Report on Feasibility Study on Made to Measure Garments

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MADE TO MEASURE GARMENTS- Project Report

MARKETING MANAGEMENT

Submitted By:

Prachi Garg (12)
Shinu Nair (48)

PGDM-IB 2010-12

TABLE OF CONTENTS

1. INTRODUCTION………………………………………………………… 3 2. OBJECTIVE OF STUDY…………………………………………………... 6 3. REVIEW OF LITERATURE ……………………………………………….7 4. METHODOLOGY………………………………………………………….12 5. DATA ANALYSIS………………………………………………………….14 6. MARKETING PLAN………………………………………………………17

INTRODUCTION

Technological advances during the past decade have opened many new doors for the Textile and Apparel industries, especially in the area of rapid prototyping and related activities. When evaluating consumers’ dissatisfactions with apparel that has been mass-produced and is readily available in the marketplace, there are several recurring themes. The first is an overwhelming criticism about how garments “fit”. While fit is a subjective variable, at best, it is nevertheless a problem that almost every consumer has had at some time. In the apparel industry, accurate measurements are very important as the first step to determine correct sizing and to create garments customized to a specific target market. Historically, tailors and fashion designers used measuring tapes to obtain the physical measurements of the bodies they created for. This method has been time consuming, invasive, and often inaccurate, based on who took the measurements and how they took them. Until just recently, only tailors and couture houses actually still used real body measurements to create or alter the clothing they produced. Unfortunately, the sizing systems that have developed through the years are neither standardized nor related to the average human’s body measurements. While we know that garment sizing can be impacted by production inaccuracies, we must face the fact that many garments were sized or proportioned incorrectly for the target consumer, from conception. This specific problem has encouraged the development of 3-D body scanning technologies that will enable rapid and accurate extraction of individual consumer’s measurements. This ability will enable redevelopment of current sizing systems, as well as production of Made-To Measure Garments. In a Made-to-Measure garment, customer’s measurements are first taken by a made-to-measure retailer (BRAND store). It is sent to the manufacturer and the manufacturer makes that single garment. Then the garment is dispatched to the retailer (BRAND store) who delivers it to the customer within 1-1½ weeks. It is similar to Tailor-made garments; the difference being that it is provided by a BRAND e.g. Raymond’s. The primary benefits to the customer of made-to-measure clothing are that garments will be well-fitted to the customer’s body and the customer may have the opportunity to customize the fabric and design. To order a made-to-measure garment, the customer’s measurements are first taken by a made-to-measure retailer. Then a base pattern is selected that most closely corresponds with the customer’s measurements. This base pattern is altered to match the customer’s measurements. The garment is constructed from this custom pattern. The primary benefits to the customer of made-to-measure clothing are that the garments will be well-fitted to the customer’s body and the customer may have the opportunity to customize the fabric and detailing. The primary disadvantage of made-to-measure is that the customer must wait up to several weeks for the garment to be sewn and delivered. Made-to-measure retailers often travel internationally meeting clients in cities, providing samples of the latest materials and styles. One of the most active made-to-measure retailers in the U.S. is Noble House, based out of Hong Kong and has a group of salesmen who travel to a variety of major U.S. cities. CUSTOMIZATION – CASE STUDIES FROM APPAREL INDUSTRY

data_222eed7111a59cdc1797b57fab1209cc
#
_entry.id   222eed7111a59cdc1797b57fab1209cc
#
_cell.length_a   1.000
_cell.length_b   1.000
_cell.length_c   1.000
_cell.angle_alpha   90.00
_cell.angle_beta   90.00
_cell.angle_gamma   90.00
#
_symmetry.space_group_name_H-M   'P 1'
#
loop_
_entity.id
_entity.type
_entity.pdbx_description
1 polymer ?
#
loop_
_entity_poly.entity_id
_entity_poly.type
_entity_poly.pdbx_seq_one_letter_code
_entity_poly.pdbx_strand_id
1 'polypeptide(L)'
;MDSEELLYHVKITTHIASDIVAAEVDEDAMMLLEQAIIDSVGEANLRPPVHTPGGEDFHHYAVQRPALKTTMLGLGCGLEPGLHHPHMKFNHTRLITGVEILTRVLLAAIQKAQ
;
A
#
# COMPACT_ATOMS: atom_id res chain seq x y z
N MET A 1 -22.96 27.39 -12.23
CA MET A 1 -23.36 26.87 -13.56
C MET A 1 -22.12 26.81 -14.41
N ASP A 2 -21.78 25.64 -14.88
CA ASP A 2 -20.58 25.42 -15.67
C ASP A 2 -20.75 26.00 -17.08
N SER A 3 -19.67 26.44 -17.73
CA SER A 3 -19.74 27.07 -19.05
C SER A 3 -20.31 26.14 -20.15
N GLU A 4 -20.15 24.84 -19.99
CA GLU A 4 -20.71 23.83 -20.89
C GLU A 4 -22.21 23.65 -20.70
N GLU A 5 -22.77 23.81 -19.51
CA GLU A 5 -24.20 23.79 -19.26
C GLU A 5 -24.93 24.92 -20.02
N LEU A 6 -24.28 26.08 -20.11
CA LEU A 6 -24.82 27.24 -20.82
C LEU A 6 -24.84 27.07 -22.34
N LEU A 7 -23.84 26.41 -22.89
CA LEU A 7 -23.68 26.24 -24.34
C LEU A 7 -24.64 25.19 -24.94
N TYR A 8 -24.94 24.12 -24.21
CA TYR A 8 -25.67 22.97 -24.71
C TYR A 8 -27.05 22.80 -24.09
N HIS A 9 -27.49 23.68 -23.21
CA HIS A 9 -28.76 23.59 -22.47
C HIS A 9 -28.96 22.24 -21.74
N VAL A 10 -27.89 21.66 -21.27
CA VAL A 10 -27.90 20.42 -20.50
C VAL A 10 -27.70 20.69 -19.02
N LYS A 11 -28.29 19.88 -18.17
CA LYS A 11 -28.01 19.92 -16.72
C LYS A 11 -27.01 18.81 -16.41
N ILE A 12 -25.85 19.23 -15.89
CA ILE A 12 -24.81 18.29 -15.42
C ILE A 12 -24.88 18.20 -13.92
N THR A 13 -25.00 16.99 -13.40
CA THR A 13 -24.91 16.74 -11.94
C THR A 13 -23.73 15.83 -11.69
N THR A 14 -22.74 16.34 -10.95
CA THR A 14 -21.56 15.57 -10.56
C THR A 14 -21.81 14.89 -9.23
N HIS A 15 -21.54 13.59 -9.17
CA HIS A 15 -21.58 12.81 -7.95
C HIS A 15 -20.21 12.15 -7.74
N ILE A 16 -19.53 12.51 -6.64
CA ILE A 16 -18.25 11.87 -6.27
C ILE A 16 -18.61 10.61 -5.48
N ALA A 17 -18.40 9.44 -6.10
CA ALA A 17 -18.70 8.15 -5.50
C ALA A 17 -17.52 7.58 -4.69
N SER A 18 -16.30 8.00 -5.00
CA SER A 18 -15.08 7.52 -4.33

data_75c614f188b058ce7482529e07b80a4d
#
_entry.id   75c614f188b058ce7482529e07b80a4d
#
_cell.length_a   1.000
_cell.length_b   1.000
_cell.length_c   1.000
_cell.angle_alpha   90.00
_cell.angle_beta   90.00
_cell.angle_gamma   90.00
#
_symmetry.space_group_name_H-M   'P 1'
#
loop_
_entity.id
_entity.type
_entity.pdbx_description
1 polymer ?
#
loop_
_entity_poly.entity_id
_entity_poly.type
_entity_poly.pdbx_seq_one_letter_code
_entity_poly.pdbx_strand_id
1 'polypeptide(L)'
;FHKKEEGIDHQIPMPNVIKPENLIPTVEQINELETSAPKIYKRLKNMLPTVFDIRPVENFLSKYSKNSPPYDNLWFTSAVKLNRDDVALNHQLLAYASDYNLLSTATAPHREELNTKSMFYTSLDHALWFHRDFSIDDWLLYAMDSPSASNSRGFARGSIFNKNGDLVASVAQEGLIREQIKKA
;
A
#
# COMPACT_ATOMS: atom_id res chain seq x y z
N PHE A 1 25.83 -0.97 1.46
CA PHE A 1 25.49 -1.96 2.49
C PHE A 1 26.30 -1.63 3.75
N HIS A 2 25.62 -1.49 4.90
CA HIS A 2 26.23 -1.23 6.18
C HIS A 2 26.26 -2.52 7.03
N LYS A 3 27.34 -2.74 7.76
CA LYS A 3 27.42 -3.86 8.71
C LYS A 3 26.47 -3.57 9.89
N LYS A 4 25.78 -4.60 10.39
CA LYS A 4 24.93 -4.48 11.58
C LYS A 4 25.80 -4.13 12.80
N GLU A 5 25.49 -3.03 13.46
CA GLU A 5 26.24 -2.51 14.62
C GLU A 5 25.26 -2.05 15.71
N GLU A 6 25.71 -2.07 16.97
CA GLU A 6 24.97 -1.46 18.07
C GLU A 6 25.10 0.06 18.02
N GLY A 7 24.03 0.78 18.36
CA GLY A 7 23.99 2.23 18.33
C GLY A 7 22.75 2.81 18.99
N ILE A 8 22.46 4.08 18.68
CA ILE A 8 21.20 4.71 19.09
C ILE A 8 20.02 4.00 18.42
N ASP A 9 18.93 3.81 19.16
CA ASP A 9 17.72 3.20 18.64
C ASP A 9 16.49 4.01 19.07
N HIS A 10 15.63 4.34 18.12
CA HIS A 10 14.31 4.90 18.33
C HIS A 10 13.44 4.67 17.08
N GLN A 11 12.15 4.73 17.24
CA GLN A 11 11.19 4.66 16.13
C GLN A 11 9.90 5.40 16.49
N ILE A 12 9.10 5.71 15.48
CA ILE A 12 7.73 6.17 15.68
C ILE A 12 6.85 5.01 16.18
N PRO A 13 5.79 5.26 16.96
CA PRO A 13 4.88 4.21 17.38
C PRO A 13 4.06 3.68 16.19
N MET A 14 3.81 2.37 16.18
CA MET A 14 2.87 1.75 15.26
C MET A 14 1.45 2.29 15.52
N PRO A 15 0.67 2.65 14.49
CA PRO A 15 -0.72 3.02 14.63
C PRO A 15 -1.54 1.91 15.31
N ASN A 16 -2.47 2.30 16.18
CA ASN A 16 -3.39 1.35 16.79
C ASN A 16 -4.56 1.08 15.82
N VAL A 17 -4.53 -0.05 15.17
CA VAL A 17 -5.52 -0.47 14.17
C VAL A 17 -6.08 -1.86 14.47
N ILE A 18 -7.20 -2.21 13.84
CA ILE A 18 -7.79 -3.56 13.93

1. Bodymetrics
Bodymetrics is a UK based organization that deals in made-to-measure jeans. There is a 3-D scanner which...
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